Building on and refining an element from On the Fence, the ‘avatar’ was designed to be a feature of VoteLocal that pushed it from ‘just another questionnaire’ to something more joyous and rewarding. The avatar takes the premise of ‘helping Kiwis take part in the future of their cities’ by having their positions on issues generate their own cityscape.

Result Visualisation

The results page displays information in three tiers: the top three matches, the results card, and the comparison cards for each question that was answered. This responds to an objective of enabling users to compare and understand where they stand in relation to the candidates.

We found this required the tiering of information, from simple to complex, to cater for a range of user types—those who just want a result to those who want to get into the details of each candidate and each issue.

Algorithm Design, or, How Does it Work?

The matching algorithm is the core function of VAAs. This algorithm takes candidate positions and compares them with that of the user’s. In short, for this to happen positions are codified in a value between 0 and 100, or in some cases -1 and 1. From here the algorithm can work to produce overall match values between candidate and user. VoteLocal’s algorithm derives from what is known as the Hybrid model and takes into account a number of factors discussed by experts in VAA algorithm design.

For the interested, this is what a VAA algorithm based on the Hybrid model looks like.

The Impact

During the 40 days VoteLocal was live before the 2016 local elections, over 20,000 people used the tool. We were pretty stoked with this, as we didn’t have funding for an expensive promotion campaign. The popularity of the tool largely came about through word of mouth and social media sharing.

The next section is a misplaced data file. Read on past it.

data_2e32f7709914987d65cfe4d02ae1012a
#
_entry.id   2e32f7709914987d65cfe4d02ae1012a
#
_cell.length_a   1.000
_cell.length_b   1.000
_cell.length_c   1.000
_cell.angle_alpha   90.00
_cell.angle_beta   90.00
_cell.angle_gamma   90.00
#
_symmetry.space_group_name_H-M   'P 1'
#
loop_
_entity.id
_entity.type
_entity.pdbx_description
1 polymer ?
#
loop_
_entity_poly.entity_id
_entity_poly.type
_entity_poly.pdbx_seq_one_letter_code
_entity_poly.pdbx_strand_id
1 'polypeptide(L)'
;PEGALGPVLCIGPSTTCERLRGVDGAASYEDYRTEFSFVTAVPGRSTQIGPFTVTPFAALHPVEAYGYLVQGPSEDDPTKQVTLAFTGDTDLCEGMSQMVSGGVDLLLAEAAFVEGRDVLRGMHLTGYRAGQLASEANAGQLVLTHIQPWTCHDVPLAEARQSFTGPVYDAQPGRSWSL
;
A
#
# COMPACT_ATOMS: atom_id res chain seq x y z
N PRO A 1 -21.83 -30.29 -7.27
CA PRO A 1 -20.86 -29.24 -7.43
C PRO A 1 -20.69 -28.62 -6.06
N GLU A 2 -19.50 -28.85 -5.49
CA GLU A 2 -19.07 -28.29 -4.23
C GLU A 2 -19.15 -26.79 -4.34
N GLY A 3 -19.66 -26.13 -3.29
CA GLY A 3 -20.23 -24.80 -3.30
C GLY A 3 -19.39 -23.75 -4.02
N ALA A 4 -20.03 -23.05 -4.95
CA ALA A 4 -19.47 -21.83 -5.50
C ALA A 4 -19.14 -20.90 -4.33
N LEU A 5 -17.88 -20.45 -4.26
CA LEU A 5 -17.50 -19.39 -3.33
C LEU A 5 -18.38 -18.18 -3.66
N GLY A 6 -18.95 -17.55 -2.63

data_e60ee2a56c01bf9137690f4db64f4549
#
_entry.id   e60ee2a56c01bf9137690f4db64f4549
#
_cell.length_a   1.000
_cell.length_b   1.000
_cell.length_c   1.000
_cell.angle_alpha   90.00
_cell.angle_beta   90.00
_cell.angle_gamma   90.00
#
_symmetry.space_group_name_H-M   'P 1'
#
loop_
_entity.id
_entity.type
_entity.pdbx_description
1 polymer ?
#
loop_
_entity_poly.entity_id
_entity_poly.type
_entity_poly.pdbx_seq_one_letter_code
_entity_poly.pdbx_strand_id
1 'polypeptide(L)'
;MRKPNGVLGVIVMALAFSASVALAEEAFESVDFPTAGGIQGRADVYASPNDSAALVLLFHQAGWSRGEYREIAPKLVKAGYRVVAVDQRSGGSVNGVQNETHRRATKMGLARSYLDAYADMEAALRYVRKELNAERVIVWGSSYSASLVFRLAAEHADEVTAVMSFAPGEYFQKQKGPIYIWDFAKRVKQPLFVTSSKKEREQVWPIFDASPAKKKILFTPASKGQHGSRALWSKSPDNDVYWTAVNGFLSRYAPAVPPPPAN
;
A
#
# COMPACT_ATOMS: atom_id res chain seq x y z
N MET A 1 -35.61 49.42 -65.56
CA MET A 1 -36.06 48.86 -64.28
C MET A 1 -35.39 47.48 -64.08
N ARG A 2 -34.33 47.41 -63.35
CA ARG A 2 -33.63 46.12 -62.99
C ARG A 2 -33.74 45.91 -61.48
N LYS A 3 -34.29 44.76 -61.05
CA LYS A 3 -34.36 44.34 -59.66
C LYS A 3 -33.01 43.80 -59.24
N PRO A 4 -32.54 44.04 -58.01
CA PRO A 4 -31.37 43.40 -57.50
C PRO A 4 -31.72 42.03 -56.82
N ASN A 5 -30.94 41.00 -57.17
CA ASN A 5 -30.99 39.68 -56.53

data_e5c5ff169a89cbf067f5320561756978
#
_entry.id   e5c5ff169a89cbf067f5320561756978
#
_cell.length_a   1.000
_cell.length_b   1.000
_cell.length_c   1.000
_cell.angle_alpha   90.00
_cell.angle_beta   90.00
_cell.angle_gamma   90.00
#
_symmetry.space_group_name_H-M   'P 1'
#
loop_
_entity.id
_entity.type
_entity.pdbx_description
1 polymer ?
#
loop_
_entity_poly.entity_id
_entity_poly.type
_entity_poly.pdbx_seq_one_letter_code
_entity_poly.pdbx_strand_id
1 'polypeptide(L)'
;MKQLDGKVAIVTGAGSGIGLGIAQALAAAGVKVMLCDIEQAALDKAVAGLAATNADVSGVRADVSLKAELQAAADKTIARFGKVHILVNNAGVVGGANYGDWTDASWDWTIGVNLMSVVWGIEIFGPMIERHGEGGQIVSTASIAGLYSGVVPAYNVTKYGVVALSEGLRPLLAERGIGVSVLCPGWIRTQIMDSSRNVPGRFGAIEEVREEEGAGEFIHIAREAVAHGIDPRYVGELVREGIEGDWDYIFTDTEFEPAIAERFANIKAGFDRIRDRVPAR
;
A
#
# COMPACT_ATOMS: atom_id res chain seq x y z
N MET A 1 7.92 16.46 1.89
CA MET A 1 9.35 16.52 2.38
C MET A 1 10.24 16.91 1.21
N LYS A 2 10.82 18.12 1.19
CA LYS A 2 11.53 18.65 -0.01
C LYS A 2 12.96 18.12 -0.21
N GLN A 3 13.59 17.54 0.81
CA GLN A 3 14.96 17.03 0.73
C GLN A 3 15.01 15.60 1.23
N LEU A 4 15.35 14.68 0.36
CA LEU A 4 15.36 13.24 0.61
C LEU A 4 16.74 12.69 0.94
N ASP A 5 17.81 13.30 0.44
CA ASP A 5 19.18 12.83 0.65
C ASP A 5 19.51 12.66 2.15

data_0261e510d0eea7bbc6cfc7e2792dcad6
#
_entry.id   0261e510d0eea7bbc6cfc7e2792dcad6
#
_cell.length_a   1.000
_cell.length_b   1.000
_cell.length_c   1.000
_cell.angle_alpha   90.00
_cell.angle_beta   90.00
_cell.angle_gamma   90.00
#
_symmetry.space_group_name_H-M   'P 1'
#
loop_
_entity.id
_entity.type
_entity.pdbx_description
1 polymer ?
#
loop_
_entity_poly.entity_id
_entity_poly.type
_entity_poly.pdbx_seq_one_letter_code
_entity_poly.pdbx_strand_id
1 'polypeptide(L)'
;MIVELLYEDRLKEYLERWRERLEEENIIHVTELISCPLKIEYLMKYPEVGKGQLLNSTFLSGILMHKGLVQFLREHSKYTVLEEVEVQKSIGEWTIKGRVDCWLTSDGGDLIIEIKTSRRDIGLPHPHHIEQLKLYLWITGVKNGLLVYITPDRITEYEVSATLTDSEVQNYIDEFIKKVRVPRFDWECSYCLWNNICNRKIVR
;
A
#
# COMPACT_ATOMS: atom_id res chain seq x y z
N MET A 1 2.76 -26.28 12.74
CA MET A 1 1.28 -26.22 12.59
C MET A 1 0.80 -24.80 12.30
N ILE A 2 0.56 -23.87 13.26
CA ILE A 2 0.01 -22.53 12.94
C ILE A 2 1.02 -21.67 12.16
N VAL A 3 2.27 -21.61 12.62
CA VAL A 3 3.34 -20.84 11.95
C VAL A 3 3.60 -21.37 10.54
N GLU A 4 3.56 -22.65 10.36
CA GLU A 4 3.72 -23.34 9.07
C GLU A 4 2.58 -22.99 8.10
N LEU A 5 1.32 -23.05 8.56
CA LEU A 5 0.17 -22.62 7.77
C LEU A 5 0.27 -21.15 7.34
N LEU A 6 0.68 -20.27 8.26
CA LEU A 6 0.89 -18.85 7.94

Other metrics were gathered in the time and showed that the tool continued to be successful in achieving our outcomes.

  • Of those who started VoteLocal, 83.38% completed it.
  • 57.4% of sessions were completed by young New Zealanders (under 35) and 26.7% were under 25, the most disengaged group of electors.
  • 31% said they had not voted in local elections before, and encouragingly 66% said VoteLocal did improve their understanding about what local councils do.
  • Out of the 31% of respondents who said they had not voted in local elections before, 78% of them said VoteLocal had improved their understanding about what local councils do.
  • 41% of users said VoteLocal motivated them to vote and 44% had their mayoral vote influenced by VoteLocal.

Although we can’t directly attribute increased turnout to VoteLocal alone, we can’t help but conclude we made some contribution. Remembering that VoteLocal was a prototype that we only rolled out in Auckland, Wellington and Palmerston North, we were pleased to see that of the metro centres, the two that had the largest increase in turnout over the 2013 local elections were Auckland and Wellington.

  • In Auckland turnout increased from 34.9% (2013) to 38.5% (2016). That’s an increase of 3.7%.
  • In Wellington turnout increased from 41.5% (2013) to 45.6% (2016). That’s an increase of 4.1%.

Atop these fantastic results, we’re also very pleased with the level of positive feedback from users. It’s comments like these that suggest we hit the nail on the head:

Very impressed with @votelocalnz — good way to identify whose policies align most with your own values. A+

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VoteLocal is an initiative of the Design+Democracy Project, a research unit established within Massey University’s College of Creative Arts, and is made in collaboration with the great folks at Springload.

The core team consisted of Karl Kane, Tim Parkin, and Thomas Le Bas. The Springload team of Josh Barr, Bron Thomson, Vincent Audebert, Loïc Teixeira, and Charlotte Cami made things real. The beautiful illustrations were realised by Chloe Lassen. Thanks goes to an amazing number of wonderful people who helped make this initiative possible, especially: Claire Robinson, Sue Elliott, Richard McMillan, John (Neo) Anderson, Alexandra Hollis, Stephen Mills and the team at UMR, Jack Vowles, and Andy Asquith.